How a program called SeaTrees helps surfers mitigate their environmental impact
OCTOBER 17, 2019 BY GABRIELA AOUN
Most surfers identify as environmentally conscious citizens, but unless you’re driving to your local break in an all-electric vehicle powered by renewable energy (which some of you are, and thank you), and/or you’ve gone full-Fergal Smith and have given up air travel all together, you’re likely contributing to the global emissions crisis in your fossil-fueled pursuit of waves.
Whether it’s across town or across the world, getting to the surf is the most climate-impactful part of our lifestyle. A roundtrip flight from Los Angeles to Bali releases about 5 metric tons of CO2 per passenger (almost three times what the average Indonesian emits in an entire year), and driving roundtrip from Oceanside to Trestles in a light-duty, gas-powered pickup truck emits about 75 pounds of CO2.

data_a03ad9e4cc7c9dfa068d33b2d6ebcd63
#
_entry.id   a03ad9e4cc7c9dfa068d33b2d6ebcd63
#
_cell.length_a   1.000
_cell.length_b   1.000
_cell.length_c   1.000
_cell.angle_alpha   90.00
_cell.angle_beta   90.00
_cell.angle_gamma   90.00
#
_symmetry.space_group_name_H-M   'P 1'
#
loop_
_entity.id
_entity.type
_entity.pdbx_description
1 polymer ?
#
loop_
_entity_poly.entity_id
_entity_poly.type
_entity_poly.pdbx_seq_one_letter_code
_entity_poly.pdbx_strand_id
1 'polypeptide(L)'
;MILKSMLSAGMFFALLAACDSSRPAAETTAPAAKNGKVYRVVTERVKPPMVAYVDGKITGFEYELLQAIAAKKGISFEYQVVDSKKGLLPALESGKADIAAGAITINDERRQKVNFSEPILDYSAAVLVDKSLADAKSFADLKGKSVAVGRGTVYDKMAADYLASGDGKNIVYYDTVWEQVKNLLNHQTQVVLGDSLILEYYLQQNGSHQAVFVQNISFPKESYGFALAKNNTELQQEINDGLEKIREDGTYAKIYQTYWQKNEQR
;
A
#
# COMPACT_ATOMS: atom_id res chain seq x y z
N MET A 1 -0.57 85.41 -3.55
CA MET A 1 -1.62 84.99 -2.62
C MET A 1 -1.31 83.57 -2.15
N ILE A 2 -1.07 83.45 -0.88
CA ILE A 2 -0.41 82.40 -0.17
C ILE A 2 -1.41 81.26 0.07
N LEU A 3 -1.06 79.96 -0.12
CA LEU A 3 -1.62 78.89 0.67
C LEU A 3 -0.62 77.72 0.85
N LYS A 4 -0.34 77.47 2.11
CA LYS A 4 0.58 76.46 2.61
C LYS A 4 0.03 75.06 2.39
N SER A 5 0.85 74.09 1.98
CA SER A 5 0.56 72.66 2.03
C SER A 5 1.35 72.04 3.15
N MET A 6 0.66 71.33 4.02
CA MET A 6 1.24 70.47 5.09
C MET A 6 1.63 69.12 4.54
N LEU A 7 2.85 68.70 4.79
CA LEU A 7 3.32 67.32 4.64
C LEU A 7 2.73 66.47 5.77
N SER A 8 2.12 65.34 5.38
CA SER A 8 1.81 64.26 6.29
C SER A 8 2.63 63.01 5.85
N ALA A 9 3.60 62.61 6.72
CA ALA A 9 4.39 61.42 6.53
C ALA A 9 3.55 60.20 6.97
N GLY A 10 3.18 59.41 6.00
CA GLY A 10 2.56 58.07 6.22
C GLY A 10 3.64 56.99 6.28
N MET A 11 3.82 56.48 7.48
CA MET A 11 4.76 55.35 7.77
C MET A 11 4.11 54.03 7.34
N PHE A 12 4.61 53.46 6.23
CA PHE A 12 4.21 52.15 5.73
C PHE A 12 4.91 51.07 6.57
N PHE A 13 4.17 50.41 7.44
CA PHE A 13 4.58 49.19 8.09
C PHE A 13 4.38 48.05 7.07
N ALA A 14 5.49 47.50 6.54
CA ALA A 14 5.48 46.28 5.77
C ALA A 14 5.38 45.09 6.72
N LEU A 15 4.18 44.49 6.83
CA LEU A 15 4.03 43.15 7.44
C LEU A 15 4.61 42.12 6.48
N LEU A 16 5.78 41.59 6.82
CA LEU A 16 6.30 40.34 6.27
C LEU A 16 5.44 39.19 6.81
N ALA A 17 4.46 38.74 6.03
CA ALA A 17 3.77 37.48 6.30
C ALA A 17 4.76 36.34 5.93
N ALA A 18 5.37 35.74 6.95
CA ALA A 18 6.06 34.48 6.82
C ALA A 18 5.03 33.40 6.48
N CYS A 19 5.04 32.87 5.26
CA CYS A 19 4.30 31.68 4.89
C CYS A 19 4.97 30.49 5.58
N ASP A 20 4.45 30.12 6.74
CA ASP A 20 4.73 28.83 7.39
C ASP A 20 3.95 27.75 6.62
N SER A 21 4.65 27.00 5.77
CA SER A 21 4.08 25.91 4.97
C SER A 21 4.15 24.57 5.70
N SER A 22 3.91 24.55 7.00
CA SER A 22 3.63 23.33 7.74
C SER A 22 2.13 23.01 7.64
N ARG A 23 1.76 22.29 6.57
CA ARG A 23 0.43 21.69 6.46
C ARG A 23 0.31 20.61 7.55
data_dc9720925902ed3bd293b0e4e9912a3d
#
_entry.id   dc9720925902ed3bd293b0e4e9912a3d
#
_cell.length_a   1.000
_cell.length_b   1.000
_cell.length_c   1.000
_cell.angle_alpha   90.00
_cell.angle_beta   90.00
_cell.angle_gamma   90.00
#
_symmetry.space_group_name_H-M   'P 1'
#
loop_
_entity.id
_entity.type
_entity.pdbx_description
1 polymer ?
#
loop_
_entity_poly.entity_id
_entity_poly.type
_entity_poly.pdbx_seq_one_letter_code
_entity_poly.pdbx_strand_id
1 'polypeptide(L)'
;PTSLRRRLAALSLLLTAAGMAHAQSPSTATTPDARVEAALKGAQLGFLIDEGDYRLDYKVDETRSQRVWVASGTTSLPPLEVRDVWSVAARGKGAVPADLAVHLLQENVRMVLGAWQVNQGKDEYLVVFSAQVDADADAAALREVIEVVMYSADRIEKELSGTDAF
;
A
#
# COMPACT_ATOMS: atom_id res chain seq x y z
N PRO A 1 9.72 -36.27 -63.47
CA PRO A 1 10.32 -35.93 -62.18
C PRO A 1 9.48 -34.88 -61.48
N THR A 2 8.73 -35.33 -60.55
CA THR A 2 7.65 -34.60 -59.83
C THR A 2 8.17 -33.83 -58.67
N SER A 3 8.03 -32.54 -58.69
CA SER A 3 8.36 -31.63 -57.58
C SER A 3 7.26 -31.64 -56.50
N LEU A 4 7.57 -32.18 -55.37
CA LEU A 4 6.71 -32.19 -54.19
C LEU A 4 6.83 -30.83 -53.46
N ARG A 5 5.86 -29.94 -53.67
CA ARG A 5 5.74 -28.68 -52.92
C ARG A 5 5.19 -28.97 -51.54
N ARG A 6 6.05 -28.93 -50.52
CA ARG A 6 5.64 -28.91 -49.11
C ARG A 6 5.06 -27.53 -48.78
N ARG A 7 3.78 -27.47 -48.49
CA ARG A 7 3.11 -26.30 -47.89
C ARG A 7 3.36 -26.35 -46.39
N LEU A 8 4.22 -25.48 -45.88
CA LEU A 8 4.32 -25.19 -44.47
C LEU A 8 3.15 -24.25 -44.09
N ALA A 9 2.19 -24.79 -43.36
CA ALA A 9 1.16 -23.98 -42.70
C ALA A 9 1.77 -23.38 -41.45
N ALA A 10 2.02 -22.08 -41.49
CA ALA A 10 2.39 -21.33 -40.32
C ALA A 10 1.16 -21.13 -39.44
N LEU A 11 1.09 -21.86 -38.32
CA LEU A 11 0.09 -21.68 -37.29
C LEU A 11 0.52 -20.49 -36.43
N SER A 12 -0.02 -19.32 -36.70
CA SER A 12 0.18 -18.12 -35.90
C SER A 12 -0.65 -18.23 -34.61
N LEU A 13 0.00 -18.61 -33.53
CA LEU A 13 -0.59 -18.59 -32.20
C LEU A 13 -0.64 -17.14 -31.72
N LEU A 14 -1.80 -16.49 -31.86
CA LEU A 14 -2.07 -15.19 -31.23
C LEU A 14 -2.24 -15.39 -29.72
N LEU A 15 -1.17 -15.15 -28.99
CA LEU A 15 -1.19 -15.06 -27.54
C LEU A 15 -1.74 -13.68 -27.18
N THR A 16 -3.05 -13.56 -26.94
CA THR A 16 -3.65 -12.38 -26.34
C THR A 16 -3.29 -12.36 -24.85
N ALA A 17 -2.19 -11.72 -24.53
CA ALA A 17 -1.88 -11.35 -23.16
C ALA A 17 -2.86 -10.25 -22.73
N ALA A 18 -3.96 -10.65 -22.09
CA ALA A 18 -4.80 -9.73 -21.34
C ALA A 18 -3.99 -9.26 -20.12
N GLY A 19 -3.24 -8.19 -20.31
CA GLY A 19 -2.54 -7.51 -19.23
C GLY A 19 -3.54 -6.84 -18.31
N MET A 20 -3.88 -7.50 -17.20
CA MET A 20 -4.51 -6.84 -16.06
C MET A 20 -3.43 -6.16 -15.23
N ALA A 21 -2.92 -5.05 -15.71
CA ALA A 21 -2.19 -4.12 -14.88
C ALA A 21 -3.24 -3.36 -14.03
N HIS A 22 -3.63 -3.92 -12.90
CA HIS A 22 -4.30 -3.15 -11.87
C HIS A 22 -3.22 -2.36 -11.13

Transportation (including car and air travel) is the largest contributor of greenhouse gas emissions in the United States, but of course, a surfer’s emissions don’t stop there. The majority of wetsuits are still made from petroleum-based rubber, and your polyurethane-core, polyester-resin surfboard was born of crude oil.
So is there a way to atone for our surf-related impacts on the environment?
Read the full article here on Surfer.com